By Terri White | Posted 31 Aug 2019
1981.in Gotham City. The rich are getting richer and the poor are getting poorer. There’s a garbage strike, rats rampaging in the piled-up trash, parts of the city are no better than slums and Arthur Fleck, troubled professional clown and wannabe stand-up comedian, sits in front of a mirror, slowly painting his face. He attempts to smile and resorts to holding the corners of his mouth up in a grin that stretches from ear to ear. A single tear rolls down his cheek unnoticed, pulling his make-up with it. So begins Joker. There’s not a costume or burst of CGI in sight. Just a man. A sad clown.
Arthur is one of life’s victims, one of life’s “freaks”. He’s beaten-up, mocked, abused. He’s all too familiar with the taste of blood in his mouth. But he’s not just a loner or misunderstood; he can’t engage with the world at all. Everyday existence is simply impossible as the rules and codes that structure a society – even one as broken and busted as Gotham – remain unknowable to him. He stands outside of the world instead, partly due to a condition which causes uncontrollable laughter (often in the worst situations), his eyes thick with pain and sadness as another laughing fit overcomes him and the world retreats yet further.
“I just don’t want to feel so bad anymore,” whispers Arthur, who’s also on seven different types of medication and has been in the system for most of his life. A system that now has no resources or time for him. A desperate whisper that you know won’t be heard by anyone. That simply signifies the beginning of both a descent and his path to becoming the Joker. This is ultimately what Joker is: an origin story. One that touches only ever so lightly on what has come before in the DC Universe.
It’s a character and a movie that’s liberated, entirely. Free to be whatever and whomever it choose.
This could, particularly in the current climate, be viewed as a lament for outsiders and the ignored. That’s too simple and Joker does anything but deliver you easy answers. It’s a sad, chaotic, slow-burn study of someone who isn’t visible; who doesn’t even exist to the world around them. But your empathy, sympathy even, isn’t guaranteed, and it begins to dissolve as Arthur somehow moves even further to the edges. This is, we mustn’t forget, the story of how a villain was made. But what writer/director Todd Phillips and co-writer Scott Silver (8 Mile, The Fighter) have written into life is the Joker as a character. What they and the film is interested in is the mental, moral, emotional, physical make-up of the man who became the Joker.
As Arthur/Joker, Joaquin Phoenix is astonishing. Phillips has said he had a picture of the actor above his screen when writing the script and it’s a belief that has paid off. Phoenix inhabits Arthur: having lost weight for the role, he looks thin, frail, hungry. Shadows carve out his exposed bones. His physicality is precise — the way he moves, shuffles, runs, sits, smokes, shrinks. His usual intensity is on full display and it’s captivating, even overwhelming in moments. Comparing him to Heath Ledger and Jack Nicholson feels like a nonsense: this is a Joker we’ve never seen — in many respects it isn’t the Joker, it’s Arthur.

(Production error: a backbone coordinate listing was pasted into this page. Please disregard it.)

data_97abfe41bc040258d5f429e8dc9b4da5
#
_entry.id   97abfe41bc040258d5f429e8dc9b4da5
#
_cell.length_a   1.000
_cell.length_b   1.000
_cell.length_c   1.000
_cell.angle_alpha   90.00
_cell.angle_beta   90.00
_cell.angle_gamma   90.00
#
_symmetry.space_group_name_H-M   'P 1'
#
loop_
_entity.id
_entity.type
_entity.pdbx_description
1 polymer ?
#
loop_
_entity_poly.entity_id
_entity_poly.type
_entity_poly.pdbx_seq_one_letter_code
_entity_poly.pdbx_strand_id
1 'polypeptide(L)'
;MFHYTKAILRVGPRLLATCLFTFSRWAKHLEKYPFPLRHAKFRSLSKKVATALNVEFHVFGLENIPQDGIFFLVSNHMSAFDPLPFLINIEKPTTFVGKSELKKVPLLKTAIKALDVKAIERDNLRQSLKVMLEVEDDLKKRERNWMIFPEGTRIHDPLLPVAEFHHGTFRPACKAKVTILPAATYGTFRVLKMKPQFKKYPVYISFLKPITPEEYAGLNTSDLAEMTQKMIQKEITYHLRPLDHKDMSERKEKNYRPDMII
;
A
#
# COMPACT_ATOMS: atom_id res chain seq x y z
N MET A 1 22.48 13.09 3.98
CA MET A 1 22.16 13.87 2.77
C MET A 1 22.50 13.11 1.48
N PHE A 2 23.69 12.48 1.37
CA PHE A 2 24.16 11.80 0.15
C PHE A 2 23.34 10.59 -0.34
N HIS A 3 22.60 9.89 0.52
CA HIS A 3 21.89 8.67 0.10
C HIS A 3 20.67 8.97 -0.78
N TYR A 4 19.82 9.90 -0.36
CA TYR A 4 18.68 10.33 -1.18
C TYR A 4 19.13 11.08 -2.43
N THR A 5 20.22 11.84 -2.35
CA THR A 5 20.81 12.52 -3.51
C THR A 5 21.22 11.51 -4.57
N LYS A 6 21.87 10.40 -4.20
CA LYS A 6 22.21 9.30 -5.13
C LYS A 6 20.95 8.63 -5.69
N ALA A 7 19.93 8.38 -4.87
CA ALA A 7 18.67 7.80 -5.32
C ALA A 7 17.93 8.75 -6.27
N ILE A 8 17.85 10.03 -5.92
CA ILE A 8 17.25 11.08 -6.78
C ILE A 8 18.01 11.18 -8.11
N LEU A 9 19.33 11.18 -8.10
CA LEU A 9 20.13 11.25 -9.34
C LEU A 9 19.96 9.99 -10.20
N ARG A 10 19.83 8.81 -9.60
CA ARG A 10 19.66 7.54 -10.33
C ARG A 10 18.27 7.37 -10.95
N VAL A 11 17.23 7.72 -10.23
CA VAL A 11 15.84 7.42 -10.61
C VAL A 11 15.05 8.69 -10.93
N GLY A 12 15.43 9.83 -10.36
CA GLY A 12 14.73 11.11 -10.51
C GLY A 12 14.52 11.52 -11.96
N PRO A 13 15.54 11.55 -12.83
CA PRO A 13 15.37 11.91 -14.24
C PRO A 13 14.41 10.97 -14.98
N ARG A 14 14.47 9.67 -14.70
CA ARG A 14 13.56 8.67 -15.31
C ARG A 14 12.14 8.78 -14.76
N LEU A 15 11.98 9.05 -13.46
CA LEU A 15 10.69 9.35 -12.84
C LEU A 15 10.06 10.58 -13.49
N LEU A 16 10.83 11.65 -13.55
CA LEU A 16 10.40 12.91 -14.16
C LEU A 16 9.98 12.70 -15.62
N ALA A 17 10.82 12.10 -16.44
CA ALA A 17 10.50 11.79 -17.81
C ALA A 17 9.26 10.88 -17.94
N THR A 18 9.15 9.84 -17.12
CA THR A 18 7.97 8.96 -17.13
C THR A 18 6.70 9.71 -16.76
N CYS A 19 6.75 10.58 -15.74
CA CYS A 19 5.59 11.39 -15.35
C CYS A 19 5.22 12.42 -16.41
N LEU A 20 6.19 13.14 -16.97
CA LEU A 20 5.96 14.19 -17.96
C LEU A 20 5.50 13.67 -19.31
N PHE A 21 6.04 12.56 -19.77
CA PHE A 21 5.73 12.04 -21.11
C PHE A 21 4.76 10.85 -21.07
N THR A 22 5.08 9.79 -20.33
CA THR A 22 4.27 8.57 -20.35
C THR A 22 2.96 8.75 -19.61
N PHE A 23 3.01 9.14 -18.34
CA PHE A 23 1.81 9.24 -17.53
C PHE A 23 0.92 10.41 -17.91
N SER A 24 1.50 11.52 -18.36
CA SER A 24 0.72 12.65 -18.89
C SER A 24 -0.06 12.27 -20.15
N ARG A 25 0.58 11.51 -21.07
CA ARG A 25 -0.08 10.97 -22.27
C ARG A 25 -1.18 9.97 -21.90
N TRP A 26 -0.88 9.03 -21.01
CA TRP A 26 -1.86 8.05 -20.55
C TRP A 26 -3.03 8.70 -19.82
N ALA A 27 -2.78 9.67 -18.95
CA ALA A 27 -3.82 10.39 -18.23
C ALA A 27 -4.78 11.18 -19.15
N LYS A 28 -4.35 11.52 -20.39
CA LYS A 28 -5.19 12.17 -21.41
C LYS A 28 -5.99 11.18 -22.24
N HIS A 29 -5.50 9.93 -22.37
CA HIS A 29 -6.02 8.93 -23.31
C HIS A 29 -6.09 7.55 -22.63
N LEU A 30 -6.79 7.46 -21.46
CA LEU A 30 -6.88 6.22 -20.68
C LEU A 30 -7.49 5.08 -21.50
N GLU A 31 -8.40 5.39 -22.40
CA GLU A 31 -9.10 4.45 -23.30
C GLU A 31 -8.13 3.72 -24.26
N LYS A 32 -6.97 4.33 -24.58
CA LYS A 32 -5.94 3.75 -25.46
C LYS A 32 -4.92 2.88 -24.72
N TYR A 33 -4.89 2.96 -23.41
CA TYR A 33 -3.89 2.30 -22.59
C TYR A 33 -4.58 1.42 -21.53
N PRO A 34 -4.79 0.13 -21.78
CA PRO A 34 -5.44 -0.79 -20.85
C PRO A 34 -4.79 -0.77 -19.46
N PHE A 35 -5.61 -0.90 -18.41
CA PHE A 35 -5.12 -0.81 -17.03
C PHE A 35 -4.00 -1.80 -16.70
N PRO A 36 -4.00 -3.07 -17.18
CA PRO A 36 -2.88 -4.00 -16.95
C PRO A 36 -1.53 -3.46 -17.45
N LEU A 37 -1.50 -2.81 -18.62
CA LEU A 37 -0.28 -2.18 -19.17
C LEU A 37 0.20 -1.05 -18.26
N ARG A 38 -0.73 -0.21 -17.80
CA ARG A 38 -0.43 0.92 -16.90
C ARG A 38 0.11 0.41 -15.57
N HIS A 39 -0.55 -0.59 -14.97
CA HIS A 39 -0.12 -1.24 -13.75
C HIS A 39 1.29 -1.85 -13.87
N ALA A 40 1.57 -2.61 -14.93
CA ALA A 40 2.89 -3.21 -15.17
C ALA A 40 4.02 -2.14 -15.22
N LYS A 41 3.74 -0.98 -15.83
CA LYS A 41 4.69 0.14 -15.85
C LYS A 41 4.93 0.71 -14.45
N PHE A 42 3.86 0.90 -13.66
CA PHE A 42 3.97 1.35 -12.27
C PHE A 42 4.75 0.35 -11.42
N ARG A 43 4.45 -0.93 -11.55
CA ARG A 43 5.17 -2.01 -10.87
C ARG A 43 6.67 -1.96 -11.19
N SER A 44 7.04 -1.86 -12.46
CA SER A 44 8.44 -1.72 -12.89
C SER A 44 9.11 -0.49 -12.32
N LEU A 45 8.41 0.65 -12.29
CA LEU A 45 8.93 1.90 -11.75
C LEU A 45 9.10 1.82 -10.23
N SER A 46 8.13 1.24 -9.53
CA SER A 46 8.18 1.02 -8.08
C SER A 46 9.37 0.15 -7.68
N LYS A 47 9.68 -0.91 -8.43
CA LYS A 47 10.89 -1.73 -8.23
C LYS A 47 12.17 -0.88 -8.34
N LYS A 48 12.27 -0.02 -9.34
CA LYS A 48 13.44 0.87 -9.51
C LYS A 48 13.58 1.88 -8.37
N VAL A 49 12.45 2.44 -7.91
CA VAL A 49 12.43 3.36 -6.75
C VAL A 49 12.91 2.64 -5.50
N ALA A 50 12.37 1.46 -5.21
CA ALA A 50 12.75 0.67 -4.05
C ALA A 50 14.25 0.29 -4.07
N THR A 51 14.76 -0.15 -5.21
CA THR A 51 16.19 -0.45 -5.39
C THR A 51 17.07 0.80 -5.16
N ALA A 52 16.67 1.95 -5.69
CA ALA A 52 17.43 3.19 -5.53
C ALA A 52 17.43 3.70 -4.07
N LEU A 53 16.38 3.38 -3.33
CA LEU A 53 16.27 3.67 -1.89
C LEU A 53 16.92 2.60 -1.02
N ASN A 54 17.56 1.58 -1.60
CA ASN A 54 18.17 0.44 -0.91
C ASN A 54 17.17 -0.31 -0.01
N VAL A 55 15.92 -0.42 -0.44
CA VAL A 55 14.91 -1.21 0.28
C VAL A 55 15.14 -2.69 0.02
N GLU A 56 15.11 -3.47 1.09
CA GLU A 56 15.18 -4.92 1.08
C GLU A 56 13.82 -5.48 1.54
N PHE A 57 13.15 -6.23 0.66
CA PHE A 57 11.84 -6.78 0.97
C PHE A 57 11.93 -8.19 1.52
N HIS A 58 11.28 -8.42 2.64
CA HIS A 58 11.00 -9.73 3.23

This is a deliberate consequence of stepping away from the source material. Phillips has said that though elements were drawn from 1988 graphic novel The Killing Joke (in which the Joker is an unsuccessful stand-up), the film doesn’t follow the comic books. A bold move for a universe with such an ardent fan base, but it’s the film’s greatest asset. Not only does it, and the character, sit completely apart from the rest of the DC Cinematic Universe, but it stands apart from comic book movies entirely (even The Dark Knight, as grounded as it was). It’s a character and a movie that’s liberated, entirely. Free to be whatever and whomever it choose.
While this is Phoenix’s film, Frances Conroy is quietly devastating as Arthur’s mother Penny, and Zazie Beetz, as neighbour Sophie Dumond, while arguably underused, brings vital humanity to her scenes with Arthur. The most talked-about piece of casting was obviously Robert De Niro as late-night TV host Murray Franklin. Phillips has made no secret of his love for The King Of Comedy and it’s a sprinkle of magic to see Rupert Pupkin become Murray Franklin.
Mention must be made of Joker’s cello score by Hildur Guðnadóttir — mournful, dark and fractured — and the cinematography by Lawrence Sher. In his hands, Gotham is alive as a flawed, brutal, broken-hearted character in its own right. Oppressive and oppressed, with a glimmer of light that never truly gets in. It throbs at the very heart of the film, waiting for what is destined to come. And the two things entwine perfectly as Arthur dances between the light and the shadows, each bone visible and sharp as the strings swell and scratch.